Charities across the Midlands are to receive support from teams of business people as the Weston Charity Awards expand to the region following its success in the North. The Garfield Weston Foundation says it is determined to help more charities become more effective and resilient as the current economic climate continues to hit front-line charities across the country.  
The Garfield Weston Foundation’s Director, Philippa Charles, explains:
“Charities in the Midlands are facing unprecedented pressures due to public spending cuts and unfortunately we don’t see the situation improving soon. There are many talented charities in the region with people depending on them. We’ve seen the demand for their services grow continuously in the past few years which is why we want to give these organisations every chance to succeed by expanding the Weston Charity Awards to cover the Midlands.”

The Weston Charity Awards will help charities working in Youth, Welfare and Community across the North of England and the Midlands, including cities and rural areas from Coventry to Carlisle, Huddersfield to Hartlepool. In 2016 eighteen winning charities will have access to a team of senior business leaders through Pilotlight, which will help them plan for success.
Sue Allen, Manager of Hope Community Project in Wolverhampton, says she welcomes this type of support in the area:

“I think it is crucial for smaller charities to have access to this type of support in order to move forwards and be sustainable. Having expert advice to identify the gaps will be extremely helpful.”

The present economic landscape in the Midlands places charities at the centre of a ‘perfect storm’, where public spending cuts are met with an increased demand for their services. This indicates that the programme meets a genuine need, as demonstrated by Dr Beth Breeze, Director of the Centre for Philanthropy at the University of Kent, who evaluated the Awards and concluded that they are “clearly an innovative, successful and well-received programme”.
To date, six charities have already completed the year-long Awards Programme and all have reported multiple positive impacts, including improvement to their strategic vision, staff morale and increased confidence in the future. A further twelve organisations are currently participating across the North.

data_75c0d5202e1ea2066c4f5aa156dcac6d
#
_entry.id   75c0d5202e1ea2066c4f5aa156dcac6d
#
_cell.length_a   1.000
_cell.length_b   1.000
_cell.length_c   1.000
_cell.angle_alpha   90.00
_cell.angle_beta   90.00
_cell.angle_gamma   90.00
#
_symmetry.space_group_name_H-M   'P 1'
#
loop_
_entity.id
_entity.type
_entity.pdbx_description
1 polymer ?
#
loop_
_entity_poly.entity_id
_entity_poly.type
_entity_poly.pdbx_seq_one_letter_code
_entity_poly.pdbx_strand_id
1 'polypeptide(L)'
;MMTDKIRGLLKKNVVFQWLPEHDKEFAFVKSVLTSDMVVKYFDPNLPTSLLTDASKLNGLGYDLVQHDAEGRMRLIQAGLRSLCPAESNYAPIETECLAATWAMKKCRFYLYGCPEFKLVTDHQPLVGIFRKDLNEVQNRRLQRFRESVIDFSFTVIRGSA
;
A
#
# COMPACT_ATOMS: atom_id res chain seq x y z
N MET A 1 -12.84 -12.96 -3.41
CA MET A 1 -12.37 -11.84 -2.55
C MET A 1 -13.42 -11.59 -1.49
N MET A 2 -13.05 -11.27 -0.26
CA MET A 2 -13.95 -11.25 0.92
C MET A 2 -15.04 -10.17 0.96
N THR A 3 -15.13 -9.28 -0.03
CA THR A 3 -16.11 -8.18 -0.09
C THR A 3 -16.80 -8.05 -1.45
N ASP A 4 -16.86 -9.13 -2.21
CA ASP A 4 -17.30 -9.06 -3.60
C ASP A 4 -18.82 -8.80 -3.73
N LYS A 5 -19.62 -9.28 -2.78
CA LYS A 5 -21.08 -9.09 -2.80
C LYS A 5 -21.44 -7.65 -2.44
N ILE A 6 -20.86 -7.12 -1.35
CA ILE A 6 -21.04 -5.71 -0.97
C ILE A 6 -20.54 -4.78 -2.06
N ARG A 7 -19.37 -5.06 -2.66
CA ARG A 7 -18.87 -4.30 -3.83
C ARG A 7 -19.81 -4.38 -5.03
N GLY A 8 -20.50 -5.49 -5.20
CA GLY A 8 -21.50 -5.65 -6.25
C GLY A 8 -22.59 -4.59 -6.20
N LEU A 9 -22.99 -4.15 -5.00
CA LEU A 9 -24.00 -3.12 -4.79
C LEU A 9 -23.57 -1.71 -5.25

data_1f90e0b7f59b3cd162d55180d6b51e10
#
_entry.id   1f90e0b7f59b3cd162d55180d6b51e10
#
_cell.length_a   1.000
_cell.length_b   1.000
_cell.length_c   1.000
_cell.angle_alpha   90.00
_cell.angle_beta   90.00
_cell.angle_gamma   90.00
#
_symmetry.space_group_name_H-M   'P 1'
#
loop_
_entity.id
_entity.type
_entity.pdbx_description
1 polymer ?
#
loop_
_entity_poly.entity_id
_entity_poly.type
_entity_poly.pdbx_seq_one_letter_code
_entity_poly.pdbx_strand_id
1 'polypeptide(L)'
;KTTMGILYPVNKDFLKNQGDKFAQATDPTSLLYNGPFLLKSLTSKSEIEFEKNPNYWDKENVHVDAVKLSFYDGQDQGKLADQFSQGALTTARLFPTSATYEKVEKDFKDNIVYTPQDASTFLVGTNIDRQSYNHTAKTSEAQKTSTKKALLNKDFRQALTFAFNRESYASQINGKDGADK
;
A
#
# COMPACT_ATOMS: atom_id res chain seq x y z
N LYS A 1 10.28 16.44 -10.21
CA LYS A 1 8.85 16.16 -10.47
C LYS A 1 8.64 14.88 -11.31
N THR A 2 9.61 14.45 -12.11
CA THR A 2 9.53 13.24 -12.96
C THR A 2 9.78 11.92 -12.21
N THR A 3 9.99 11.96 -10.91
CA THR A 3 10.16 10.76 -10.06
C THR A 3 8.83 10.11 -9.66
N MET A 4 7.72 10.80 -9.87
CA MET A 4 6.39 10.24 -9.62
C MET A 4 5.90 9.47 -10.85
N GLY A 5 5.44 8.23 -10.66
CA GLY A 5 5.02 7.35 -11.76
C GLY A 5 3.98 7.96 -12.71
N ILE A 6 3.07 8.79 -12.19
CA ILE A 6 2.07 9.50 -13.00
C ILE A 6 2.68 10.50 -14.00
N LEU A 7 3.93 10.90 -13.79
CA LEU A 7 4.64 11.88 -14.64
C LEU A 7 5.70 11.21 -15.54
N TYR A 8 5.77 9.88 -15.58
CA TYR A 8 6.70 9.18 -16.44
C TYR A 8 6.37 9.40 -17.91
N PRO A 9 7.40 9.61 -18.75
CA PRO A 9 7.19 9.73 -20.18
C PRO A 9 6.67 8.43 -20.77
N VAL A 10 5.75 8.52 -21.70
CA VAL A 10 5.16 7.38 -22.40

Pilotlight’s Chief Executive, Gillian Murray, says: 

“You’d be surprised to see how many small organisations are delivering services they have no funding for, but people depend on them so they can’t walk away. Of course, this is not sustainable. By harnessing the expertise and strategic vision of a team of senior business executives, charities have the opportunity to look at the bigger picture, operate more effectively and become sustainable as a result.”

Today’s challenges for charities in the Midlands are not only about funding, but include finding the time, headspace and expertise to plan strategically for the future.
Dionne Reid, CEO of Women’s Work Derbyshire questions how to become sustainable when dealing with high demand for their services:

“How do we become sustainable if as the CEO I can’t get my head out of day-to-day activities and think long term? I think strategic support is a necessity for charities that are forward-thinking.”

Charities working in the North and Midlands are invited to apply to receive a year of strategic planning support through Pilotlight and unrestricted funding. A total of eighteen winners will be selected to work with Pilotlight to help them achieve their goals.
Applicants can access the website to find out more – the deadline for applications is 15th January 2016.